In high-density network cabling, Base-12 is more advantageous because it has more cores and higher density. However, it is obvious that Base-8 MTP cabling has better fiber utilization than Base-12 MTP cabling. Although the Base-12 MPO cabling is still the most common choice for most data center operators, there are still no standardized transceivers using all 12 fibers. Many popular transceivers (SR4 transceivers, for example), only use 8-fiber interface. Base-8 MTP links allow customers to directly connect fibers to those transceivers, without any fiber waste. If we use a 12-fibre connector into a transceiver which only requires eight fibers, it means that four fibers are being unused. You may consider using a conversion cable to convert the Base-12 cabling to Base-8 cabling (two Base-12 to three Base-8, for example) to make use of all fibers. However, it will cause additional insertion loss, reducing the cable performance.
In addition, when using MTP to LC duplex breakout harnesses to connect to switch line cards, the Base-8 harnesses easily route to all common port count line cards, as all common line cards contain a number of ports wholly divisible by the number four (since a Base-8 harness provides four LC duplex connections). If you use Base-12 MTP to LC duplex breakout harnesses, you will get 6 LC duplex connections. But these harness cables can't fully connect to line cards with 16 or 32 ports since 16 and 32 are not wholly divisible by 6.
Therefore, for the sake of fiber utilization, Base-8 MTP cabling is a better choice. Of course, if you don't mind the fiber wasting, Base-12 MTP cabling could also be selected.
Both Base-12 and Base-8 MTP cabling can be seamlessly converted to Base-2 cabling in relatively smaller networks like 10G connection. Under such circumstances, either of them is feasible. However, for bigger networks like 40G, 100G or even 400G connection, a Base-8 solution will gain more widespread market acceptance since a greater number of 40G and 100G circuits are deployed utilizing eight-fiber transceivers. So do 400G direct connections which use 400G QSFP-DD transceivers and MTP-16 trunk cable. In addition, the 8-fiber cabling could work with the 24-fiber cabling seamlessly since a single 24-fiber MPO could break out to three 8-fiber MPOs. Customers deploying 10G data rates today can still deploy the Base-8 system since upgrades to 40G or 100G will be much simpler and cost effective in the future. While, Base-12 connectivity is not optimal for 8-fiber transceiver systems.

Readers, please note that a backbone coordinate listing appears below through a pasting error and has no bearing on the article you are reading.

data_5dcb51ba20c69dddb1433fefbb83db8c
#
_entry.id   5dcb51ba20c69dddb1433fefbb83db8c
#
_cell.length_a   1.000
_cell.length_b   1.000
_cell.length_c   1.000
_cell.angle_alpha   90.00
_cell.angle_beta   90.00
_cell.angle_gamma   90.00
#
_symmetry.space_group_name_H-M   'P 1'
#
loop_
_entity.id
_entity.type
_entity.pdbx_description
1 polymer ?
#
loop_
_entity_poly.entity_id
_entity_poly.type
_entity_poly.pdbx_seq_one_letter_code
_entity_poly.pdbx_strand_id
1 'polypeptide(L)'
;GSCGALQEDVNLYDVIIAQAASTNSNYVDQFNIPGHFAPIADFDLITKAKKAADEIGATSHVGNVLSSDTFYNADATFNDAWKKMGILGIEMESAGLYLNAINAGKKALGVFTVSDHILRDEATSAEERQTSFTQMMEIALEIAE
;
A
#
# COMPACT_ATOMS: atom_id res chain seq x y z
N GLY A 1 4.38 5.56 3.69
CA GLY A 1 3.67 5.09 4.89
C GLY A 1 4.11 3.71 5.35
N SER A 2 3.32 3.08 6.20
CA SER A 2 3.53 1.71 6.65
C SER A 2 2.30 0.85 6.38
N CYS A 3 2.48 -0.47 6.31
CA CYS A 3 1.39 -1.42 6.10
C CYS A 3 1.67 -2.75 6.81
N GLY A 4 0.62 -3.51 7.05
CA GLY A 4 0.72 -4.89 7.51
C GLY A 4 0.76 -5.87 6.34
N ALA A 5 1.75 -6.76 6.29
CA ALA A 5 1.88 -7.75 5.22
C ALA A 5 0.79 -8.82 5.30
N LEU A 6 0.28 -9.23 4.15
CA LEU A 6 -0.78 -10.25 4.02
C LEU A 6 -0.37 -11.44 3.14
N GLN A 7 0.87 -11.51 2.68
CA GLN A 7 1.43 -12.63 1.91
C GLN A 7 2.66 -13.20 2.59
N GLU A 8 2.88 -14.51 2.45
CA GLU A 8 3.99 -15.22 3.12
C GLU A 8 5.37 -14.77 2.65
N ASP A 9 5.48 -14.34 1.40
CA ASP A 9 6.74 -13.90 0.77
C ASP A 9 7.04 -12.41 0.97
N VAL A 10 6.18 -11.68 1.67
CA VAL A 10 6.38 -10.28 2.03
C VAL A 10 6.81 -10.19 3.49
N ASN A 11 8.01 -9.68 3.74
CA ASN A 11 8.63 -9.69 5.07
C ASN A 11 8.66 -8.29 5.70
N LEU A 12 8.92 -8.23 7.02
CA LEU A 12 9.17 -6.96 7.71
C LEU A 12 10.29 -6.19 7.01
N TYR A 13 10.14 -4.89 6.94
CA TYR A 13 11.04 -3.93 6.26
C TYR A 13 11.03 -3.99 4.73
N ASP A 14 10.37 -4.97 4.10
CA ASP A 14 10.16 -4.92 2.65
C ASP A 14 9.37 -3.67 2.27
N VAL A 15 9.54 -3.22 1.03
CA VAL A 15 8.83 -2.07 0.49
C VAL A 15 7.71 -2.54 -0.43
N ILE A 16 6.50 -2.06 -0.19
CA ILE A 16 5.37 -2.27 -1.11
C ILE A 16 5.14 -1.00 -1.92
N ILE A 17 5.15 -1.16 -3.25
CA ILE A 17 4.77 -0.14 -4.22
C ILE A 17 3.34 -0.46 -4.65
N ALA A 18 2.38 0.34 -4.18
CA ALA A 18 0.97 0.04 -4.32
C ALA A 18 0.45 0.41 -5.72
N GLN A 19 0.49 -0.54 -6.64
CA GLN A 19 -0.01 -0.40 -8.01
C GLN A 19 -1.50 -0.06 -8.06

Q: Can We Use Base-8 and Base-12 Together Directly?
A: It is never possible to directly mix the components of Base-8 and Base-12 connectivity, or plug a Base-8 trunk into a 12-fiber module. Because a Base-12 trunk cable normally has unpinned MTP connector on both ends, and requires the use of pinned 12-fiber breakout modules, while a Base-8 trunk cable is manufactured with pinned MTP connectors at both ends.
Q: Is It Possible to Use Base-8 and Base-12 Cabling in the Same Data Center?
A: It is possible to deploy both Base-8 and Base-12 connectivity within the same data center, just as long as the links are separate.